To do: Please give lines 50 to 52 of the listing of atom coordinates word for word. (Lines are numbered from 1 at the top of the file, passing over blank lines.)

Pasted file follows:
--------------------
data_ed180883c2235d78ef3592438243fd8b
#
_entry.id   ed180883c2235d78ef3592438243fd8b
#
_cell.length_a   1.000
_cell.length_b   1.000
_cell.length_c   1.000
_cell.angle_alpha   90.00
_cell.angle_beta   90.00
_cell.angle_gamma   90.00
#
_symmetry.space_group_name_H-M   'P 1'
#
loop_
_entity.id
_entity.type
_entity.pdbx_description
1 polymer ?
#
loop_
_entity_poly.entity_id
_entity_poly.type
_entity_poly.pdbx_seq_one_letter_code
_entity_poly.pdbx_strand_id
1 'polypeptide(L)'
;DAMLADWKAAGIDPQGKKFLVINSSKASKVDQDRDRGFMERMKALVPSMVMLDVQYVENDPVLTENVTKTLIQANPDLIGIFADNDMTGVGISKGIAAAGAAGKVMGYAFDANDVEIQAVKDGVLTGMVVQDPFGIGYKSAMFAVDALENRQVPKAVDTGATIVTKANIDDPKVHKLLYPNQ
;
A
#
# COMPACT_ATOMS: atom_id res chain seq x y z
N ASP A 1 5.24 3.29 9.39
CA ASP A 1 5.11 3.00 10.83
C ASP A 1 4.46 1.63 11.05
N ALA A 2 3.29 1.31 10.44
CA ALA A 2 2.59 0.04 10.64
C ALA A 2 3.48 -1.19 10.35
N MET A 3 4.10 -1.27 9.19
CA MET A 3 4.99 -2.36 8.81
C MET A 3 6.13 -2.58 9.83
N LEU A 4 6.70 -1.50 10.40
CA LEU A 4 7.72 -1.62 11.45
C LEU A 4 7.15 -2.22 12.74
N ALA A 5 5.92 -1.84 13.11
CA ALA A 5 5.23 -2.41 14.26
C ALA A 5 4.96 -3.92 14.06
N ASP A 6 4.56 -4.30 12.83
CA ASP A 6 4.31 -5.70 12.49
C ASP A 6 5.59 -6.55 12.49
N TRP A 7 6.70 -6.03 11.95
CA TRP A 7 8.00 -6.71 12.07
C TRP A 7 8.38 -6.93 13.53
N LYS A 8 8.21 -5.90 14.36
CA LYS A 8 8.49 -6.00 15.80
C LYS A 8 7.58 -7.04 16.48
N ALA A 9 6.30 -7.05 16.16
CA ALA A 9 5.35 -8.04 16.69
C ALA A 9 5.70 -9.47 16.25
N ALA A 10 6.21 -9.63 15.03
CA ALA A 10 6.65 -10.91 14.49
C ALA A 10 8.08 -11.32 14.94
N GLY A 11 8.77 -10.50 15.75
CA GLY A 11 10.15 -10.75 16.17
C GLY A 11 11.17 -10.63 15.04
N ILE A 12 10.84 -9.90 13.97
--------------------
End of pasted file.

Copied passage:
CA TRP A 7 8.00 -6.71 12.07
C TRP A 7 8.38 -6.93 13.53
N LYS A 8 8.21 -5.90 14.36